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Study Targets Treating Comorbid Substance Use Disorder and PTSD


Post-traumatic stress disorder interacts directly with substance use disorders (SUDs) to worsen SUD symptoms and make recovery less likely. VA runs the largest substance use disorder treatment program in the world, and the high prevalence of PTSD and substance use disorders in returning OEF/OIF Veterans has made developing effective treatment options for these comorbidities a priority. This randomized controlled effectiveness trial sought to determine whether male Veterans with an SUD and co-occurring PTSD symptoms in a VA outpatient SUD clinic would benefit from a specialized treatment program for these comorbid disorders. Investigators randomly assigned Veterans to receive treatment as usual (TAU, n=49) or Seeking Safety (SS, n=49) treatment. Seeking Safety is a manualized integrated treatment for PTSD and SUD that focuses on safe coping skills addressed through cognitive, behavioral, interpersonal, and case management domains. Primary outcome measures were drug and alcohol use severity, as well as PTSD symptom severity. All outcomes were measured at baseline, three months (end of treatment), and six months (3 months post-treatment).

Findings show that Seeking Safety, the manualized treatment approach for substance use disorder, was well received and associated with better drug use outcomes than TAU in male Veterans with PTSD. Compared to TAU, Seeking Safety also was associated with increased treatment attendance, client satisfaction, and active coping through treatment. Although these factors may be beneficial for promoting recovery more broadly, neither they – nor reduction in PTSD severity that occurred during treatment – accounted for reductions in drug use among Veterans during the study.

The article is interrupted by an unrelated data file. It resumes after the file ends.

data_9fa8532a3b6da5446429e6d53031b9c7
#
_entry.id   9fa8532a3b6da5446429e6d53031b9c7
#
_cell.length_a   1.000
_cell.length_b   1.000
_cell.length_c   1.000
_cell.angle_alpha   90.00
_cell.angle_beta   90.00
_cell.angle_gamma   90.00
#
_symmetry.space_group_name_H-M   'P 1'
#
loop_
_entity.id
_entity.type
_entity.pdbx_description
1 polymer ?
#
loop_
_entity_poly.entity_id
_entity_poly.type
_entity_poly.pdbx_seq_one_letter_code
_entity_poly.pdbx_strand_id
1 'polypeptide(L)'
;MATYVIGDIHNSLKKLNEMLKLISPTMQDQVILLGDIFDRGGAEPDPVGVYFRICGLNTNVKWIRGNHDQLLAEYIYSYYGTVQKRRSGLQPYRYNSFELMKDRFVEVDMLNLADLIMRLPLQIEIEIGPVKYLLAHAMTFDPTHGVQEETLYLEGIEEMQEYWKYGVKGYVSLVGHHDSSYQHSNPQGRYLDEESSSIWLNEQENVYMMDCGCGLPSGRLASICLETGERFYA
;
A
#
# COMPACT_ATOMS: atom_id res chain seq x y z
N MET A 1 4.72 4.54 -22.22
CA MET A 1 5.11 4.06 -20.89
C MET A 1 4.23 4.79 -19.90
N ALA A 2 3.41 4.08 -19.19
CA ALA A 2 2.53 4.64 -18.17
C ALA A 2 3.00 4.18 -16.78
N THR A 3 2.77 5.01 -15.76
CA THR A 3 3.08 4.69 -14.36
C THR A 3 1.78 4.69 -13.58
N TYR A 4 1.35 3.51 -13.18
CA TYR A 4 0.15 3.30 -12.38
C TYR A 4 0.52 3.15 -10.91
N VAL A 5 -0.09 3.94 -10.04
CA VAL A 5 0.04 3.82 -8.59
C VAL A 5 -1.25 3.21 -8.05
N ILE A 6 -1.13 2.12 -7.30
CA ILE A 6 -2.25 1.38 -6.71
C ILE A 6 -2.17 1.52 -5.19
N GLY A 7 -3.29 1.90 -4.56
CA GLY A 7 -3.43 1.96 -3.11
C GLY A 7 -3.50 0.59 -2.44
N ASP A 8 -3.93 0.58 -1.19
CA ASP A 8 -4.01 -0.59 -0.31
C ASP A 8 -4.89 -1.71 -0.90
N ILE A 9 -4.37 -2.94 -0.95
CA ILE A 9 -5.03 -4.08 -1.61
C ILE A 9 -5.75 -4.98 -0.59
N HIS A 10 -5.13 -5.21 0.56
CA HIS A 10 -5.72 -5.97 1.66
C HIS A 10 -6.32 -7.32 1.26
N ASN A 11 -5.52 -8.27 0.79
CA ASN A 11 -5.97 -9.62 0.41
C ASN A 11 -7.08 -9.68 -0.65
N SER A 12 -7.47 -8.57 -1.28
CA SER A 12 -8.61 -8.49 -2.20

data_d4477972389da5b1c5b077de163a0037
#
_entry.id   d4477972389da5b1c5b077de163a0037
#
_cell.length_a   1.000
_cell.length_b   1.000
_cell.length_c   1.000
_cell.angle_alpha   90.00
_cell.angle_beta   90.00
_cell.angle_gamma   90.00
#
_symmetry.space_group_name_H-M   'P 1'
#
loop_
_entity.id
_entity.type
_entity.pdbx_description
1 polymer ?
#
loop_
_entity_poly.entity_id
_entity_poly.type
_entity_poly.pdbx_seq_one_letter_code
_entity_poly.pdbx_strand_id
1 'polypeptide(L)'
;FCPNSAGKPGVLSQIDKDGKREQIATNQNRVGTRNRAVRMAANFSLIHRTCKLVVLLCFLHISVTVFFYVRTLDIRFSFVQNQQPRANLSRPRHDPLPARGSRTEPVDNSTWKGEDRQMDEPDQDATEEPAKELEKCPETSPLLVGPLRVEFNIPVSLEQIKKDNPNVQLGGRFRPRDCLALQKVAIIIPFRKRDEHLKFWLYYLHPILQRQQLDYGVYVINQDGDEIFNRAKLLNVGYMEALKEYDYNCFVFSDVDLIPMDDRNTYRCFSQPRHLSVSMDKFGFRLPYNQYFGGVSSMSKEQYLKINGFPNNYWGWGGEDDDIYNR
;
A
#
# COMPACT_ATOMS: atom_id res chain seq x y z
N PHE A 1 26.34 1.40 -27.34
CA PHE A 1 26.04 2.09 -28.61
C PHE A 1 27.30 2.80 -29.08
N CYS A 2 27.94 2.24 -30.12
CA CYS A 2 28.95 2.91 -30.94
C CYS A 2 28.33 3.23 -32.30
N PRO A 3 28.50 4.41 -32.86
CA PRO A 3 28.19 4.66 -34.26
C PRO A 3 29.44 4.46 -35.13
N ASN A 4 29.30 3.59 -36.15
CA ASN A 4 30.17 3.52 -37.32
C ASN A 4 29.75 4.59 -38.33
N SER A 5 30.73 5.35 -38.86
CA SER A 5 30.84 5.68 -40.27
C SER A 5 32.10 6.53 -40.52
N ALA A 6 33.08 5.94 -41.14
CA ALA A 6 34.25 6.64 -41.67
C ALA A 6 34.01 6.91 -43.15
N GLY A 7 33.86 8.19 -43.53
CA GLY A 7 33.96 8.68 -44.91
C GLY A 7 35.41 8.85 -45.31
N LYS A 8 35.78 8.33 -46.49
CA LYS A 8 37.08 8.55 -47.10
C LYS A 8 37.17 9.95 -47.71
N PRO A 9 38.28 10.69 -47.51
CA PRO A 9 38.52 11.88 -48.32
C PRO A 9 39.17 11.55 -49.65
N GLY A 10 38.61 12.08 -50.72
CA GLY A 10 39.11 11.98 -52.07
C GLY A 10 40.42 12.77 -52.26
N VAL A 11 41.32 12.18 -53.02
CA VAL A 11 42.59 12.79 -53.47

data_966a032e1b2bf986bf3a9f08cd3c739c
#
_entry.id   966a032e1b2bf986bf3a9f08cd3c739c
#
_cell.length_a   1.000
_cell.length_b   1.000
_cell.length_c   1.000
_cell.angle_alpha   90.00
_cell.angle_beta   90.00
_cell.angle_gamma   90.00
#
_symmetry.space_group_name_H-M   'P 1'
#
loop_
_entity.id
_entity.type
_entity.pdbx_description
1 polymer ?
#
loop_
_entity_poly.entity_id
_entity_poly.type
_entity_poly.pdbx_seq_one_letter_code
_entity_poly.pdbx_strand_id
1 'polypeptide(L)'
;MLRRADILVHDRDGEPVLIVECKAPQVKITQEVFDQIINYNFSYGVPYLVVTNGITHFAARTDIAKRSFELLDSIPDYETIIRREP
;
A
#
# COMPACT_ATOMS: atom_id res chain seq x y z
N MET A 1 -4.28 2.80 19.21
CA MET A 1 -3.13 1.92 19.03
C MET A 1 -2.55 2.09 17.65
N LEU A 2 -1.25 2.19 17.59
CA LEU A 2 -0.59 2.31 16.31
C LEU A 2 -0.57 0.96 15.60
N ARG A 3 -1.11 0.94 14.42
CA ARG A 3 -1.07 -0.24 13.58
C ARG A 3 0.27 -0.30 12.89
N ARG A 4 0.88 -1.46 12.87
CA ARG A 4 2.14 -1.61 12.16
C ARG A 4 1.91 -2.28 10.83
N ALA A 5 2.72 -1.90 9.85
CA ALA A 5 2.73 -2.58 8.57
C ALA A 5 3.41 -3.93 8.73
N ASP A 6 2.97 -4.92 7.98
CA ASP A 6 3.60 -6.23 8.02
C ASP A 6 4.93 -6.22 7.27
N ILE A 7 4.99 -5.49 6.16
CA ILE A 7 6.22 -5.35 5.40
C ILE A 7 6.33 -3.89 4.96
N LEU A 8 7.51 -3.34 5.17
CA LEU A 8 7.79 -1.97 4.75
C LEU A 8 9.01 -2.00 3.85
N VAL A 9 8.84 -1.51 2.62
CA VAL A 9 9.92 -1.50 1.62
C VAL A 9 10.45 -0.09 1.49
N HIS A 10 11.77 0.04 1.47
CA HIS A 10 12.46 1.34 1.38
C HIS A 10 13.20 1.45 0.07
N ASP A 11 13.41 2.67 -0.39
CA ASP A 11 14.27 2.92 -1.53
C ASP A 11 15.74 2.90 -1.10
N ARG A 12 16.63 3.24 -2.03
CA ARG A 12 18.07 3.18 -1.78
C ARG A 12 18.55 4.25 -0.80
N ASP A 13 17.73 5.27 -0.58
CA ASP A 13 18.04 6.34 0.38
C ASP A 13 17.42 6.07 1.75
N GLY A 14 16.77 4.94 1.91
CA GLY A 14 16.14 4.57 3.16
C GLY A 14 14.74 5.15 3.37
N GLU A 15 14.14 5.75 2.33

The authors suggest that Seeking Safety simultaneously addresses PTSD early within SUD treatment and uses techniques familiar to the majority of addiction treatment professionals, which may facilitate clinical implementation.

PubMed Logo Boden M, Kimerling R, Jacobs-Lentz J, Bowman D, Weaver C, Carney D, Walser R, and Trafton J. Seeking Safety treatment for male Veterans with a substance use disorder and PTSD symptomatology. Addiction September 16, 2001;E-pub ahead of print.

This study was funded by HSR&D (IIR 04-175). Drs. Boden, Kimerling, and Trafton are part of HSR&D’s Center for Health Care Evaluation in Palo Alto, CA.

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What are HSR&D Publication Briefs?

HSR&D requires notification by HSR&D-funded investigators about all articles accepted for publication. These journal articles are reviewed by HSR&D and publication briefs or summaries are written for a select number of articles that are then forwarded to VHA Central Office leadership to keep them informed about important findings or information. Articles to be summarized are selected by HSR&D based on timeliness of the findings, interest of leadership, or potential impact on the organization. Publication briefs are written for only a small number of HSR&D published articles. Visit the HSR&D citations database for a complete listing of HSR&D articles and presentations.